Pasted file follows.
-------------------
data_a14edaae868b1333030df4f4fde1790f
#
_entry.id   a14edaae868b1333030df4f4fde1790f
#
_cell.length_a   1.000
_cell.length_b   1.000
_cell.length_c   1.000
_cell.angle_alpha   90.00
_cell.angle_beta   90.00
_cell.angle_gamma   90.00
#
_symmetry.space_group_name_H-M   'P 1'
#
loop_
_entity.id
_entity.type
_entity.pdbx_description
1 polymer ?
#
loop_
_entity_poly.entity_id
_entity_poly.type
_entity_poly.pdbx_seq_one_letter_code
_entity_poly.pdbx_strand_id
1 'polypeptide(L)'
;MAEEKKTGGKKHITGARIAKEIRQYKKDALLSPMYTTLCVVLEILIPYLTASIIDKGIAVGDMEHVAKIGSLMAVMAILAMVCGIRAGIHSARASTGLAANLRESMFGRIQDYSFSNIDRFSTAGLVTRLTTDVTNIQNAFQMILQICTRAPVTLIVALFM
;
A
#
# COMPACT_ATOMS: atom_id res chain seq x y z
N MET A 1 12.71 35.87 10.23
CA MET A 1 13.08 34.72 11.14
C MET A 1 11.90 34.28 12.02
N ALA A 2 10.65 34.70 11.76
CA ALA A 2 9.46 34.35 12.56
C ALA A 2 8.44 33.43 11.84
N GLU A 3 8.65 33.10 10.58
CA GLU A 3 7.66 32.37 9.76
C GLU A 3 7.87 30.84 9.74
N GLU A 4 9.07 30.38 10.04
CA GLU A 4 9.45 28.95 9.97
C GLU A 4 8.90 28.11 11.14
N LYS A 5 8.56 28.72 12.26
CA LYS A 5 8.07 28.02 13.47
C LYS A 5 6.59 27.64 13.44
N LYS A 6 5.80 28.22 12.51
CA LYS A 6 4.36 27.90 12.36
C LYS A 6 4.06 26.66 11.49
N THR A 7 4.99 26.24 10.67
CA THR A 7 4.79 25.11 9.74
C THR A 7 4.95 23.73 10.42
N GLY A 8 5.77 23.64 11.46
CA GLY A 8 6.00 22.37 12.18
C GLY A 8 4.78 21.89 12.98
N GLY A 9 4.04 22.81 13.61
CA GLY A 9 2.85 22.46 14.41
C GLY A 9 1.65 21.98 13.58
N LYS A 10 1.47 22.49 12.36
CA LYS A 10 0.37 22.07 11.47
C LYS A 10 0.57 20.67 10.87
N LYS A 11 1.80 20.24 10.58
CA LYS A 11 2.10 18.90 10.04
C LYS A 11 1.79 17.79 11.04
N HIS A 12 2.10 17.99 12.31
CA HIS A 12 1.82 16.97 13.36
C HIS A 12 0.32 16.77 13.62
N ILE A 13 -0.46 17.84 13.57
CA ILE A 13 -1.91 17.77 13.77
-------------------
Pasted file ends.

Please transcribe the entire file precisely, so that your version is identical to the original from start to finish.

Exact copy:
data_a14edaae868b1333030df4f4fde1790f
#
_entry.id   a14edaae868b1333030df4f4fde1790f
#
_cell.length_a   1.000
_cell.length_b   1.000
_cell.length_c   1.000
_cell.angle_alpha   90.00
_cell.angle_beta   90.00
_cell.angle_gamma   90.00
#
_symmetry.space_group_name_H-M   'P 1'
#
loop_
_entity.id
_entity.type
_entity.pdbx_description
1 polymer ?
#
loop_
_entity_poly.entity_id
_entity_poly.type
_entity_poly.pdbx_seq_one_letter_code
_entity_poly.pdbx_strand_id
1 'polypeptide(L)'
;MAEEKKTGGKKHITGARIAKEIRQYKKDALLSPMYTTLCVVLEILIPYLTASIIDKGIAVGDMEHVAKIGSLMAVMAILAMVCGIRAGIHSARASTGLAANLRESMFGRIQDYSFSNIDRFSTAGLVTRLTTDVTNIQNAFQMILQICTRAPVTLIVALFM
;
A
#
# COMPACT_ATOMS: atom_id res chain seq x y z
N MET A 1 12.71 35.87 10.23
CA MET A 1 13.08 34.72 11.14
C MET A 1 11.90 34.28 12.02
N ALA A 2 10.65 34.70 11.76
CA ALA A 2 9.46 34.35 12.56
C ALA A 2 8.44 33.43 11.84
N GLU A 3 8.65 33.10 10.58
CA GLU A 3 7.66 32.37 9.76
C GLU A 3 7.87 30.84 9.74
N GLU A 4 9.07 30.38 10.04
CA GLU A 4 9.45 28.95 9.97
C GLU A 4 8.90 28.11 11.14
N LYS A 5 8.56 28.72 12.26
CA LYS A 5 8.07 28.02 13.47
C LYS A 5 6.59 27.64 13.44
N LYS A 6 5.80 28.22 12.51
CA LYS A 6 4.36 27.90 12.36
C LYS A 6 4.06 26.66 11.49
N THR A 7 4.99 26.24 10.67
CA THR A 7 4.79 25.11 9.74
C THR A 7 4.95 23.73 10.42
N GLY A 8 5.77 23.64 11.46
CA GLY A 8 6.00 22.37 12.18
C GLY A 8 4.78 21.89 12.98
N GLY A 9 4.04 22.81 13.61
CA GLY A 9 2.85 22.46 14.41
C GLY A 9 1.65 21.98 13.58
N LYS A 10 1.47 22.49 12.36
CA LYS A 10 0.37 22.07 11.47
C LYS A 10 0.57 20.67 10.87
N LYS A 11 1.80 20.24 10.58
CA LYS A 11 2.10 18.90 10.04
C LYS A 11 1.79 17.79 11.04
N HIS A 12 2.10 17.99 12.31
CA HIS A 12 1.82 16.97 13.36
C HIS A 12 0.32 16.77 13.62
N ILE A 13 -0.46 17.84 13.57
CA ILE A 13 -1.91 17.77 13.77